What qualifications do I need to have to work in food technology?

Published on: 6 Jul 2016

Food Technologist [square]If you want to have an impact on the future development of food and beverage products, then going the food technology route is definitely a great way to do it. As a food technologist, you will be testing and developing new ideas, as well as smoothing processes and conducting experiments to gather data. You may also be responsible for the data that goes onto food packaging. If you want in, you can apply for jobs through YourFoodJob.com – but first, let’s check the qualifications that you are going to need.

Basic Qualifications

To start with, you will need certain basic qualifications from a school level. You will need to have good results in your science GCSEs, maths, English, and two other subjects, as well as at least two A levels – preferably relevant ones. These are the minimum requirements to get onto the kind of course that you need, but some courses may be stricter and require you to achieve more. If you do not have the appropriate GCSEs or A levels, you can use adult learning courses to fill in the gaps and get those exams that you missed in the past.

Higher Education

As for higher education, there are several paths to go. You could take a HND or HNC in food technology, or you could take a foundation degree. The most common option, of course, is simply to go for a degree in the field. You could also look up subjects such as food science and food studies, as they tend to be very similar and will give you the qualifications that you need.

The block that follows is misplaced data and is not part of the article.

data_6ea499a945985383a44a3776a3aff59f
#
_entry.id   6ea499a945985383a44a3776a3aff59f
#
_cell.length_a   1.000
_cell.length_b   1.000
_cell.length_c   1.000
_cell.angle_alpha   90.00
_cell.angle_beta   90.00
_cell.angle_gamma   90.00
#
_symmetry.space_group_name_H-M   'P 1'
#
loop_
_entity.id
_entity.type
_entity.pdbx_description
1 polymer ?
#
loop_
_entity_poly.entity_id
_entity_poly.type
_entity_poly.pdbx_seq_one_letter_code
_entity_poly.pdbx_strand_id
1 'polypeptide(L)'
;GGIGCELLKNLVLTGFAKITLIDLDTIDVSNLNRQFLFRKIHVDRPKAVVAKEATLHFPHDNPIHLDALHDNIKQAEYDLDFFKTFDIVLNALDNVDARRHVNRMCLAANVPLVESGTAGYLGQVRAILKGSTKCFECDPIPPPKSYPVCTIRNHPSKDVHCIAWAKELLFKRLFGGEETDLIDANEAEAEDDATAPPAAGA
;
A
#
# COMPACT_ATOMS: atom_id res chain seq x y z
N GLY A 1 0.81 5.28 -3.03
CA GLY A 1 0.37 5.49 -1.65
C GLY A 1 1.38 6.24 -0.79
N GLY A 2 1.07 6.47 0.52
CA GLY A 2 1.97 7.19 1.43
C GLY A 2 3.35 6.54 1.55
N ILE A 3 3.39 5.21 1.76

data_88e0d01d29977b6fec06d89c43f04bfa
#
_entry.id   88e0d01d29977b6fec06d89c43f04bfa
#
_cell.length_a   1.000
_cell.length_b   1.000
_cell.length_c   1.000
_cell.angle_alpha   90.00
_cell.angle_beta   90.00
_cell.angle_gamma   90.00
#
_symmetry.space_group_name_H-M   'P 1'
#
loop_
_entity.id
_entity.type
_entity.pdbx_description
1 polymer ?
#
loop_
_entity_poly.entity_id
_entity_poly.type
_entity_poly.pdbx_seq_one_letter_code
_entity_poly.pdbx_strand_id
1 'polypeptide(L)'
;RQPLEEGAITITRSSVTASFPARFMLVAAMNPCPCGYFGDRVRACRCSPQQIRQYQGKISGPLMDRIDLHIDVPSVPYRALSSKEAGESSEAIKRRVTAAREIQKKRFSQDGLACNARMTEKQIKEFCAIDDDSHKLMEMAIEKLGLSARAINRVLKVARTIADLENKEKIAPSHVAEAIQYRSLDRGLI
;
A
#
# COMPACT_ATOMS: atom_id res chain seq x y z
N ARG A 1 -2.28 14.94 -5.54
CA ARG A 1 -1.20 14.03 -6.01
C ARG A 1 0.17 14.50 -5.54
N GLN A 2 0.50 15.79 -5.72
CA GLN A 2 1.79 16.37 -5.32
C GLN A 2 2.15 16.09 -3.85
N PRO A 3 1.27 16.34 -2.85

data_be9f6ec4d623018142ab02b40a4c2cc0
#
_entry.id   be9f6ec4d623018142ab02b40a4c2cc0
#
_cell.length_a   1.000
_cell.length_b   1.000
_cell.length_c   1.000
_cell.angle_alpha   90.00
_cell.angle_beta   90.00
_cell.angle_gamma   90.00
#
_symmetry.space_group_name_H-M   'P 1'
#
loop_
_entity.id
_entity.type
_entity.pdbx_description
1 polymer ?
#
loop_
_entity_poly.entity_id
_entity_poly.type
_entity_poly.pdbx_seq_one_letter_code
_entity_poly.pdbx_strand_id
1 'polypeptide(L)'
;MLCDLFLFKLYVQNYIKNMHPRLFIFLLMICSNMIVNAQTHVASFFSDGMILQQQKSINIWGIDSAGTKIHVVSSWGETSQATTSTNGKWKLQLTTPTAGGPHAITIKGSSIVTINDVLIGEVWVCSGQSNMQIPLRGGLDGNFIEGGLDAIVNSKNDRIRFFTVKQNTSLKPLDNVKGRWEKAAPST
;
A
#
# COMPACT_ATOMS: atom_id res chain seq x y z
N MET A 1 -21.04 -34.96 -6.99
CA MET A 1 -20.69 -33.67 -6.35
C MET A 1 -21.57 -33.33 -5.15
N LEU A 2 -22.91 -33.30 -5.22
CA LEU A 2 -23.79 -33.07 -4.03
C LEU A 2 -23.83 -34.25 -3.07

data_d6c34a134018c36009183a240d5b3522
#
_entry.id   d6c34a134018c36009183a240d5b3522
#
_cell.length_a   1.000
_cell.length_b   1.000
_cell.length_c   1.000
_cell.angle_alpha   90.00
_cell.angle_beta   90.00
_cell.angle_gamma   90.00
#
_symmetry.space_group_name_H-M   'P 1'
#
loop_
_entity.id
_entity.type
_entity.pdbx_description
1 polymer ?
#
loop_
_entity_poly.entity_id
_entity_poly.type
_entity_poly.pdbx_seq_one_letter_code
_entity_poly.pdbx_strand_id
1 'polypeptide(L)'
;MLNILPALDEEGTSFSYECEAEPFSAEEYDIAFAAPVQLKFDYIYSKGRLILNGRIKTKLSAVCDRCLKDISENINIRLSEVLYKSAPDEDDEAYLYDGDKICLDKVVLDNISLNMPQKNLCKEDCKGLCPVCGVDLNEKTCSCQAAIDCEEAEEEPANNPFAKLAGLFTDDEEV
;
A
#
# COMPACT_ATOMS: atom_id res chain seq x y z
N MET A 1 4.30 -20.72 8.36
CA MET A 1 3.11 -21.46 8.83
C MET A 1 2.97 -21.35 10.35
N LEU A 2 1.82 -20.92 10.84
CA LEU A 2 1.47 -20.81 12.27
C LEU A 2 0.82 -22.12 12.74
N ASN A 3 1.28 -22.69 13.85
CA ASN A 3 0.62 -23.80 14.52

DegreeIf you already have a degree and it is not in the sector that you require, you can take a postgraduate course to increase your chances of employment. Consider food safety or food quality management as two areas which you could explore in this case.

If you are looking to do a short course only, you could consider related subjects such as food hygiene or meat safety. Your employer may also ask you to take on one of these courses when you begin your employment, as well as qualifications such as in sales and marketing.

Depending on the area that you wish to work in, you may also be required to take health and safety qualifications which are awarded by organisations such as the Royal Society for Public Health or the Chartered Institute of Environmental Health. If you want to be aware of all the skills you need for your job, consider signing up to the Institute of Food Science and Technology, where you will find a continuing professional development scheme.


Experience always helps to make you a more attractive prospect for employers, but it may be difficult to gain this if you are focusing on your studies. You could work part-time or complete a placement at the same time as studying part-time if you wish to develop both sides of the coin at once. Completing at least one year in the industry is always going to improve your job prospects, and you can also consider shorter terms of work experience or internships as part of your course.

You could also head straight into the world of work if you prefer. Join as a lab technician and you may be able to work your way towards qualifications within your company. You can find the chance for promotion within the same company or by moving on after a year or two.

Personal Qualities

Finally, what are the personal qualities that you are going to need if you want to do well in food technologist jobs? You will need a strong basis in science and maths, as these are key components of the job and cannot be ignored. Strong attention to detail is also important if you are going to conduct experiments and record data accurately.

You will need to be able to work to strict rules about health and safety as well as hygiene, and you should have an overall interest in food production to remain motivated. Communication skills are required for discussing ideas and new products, and teamwork should be one of your key skills as well.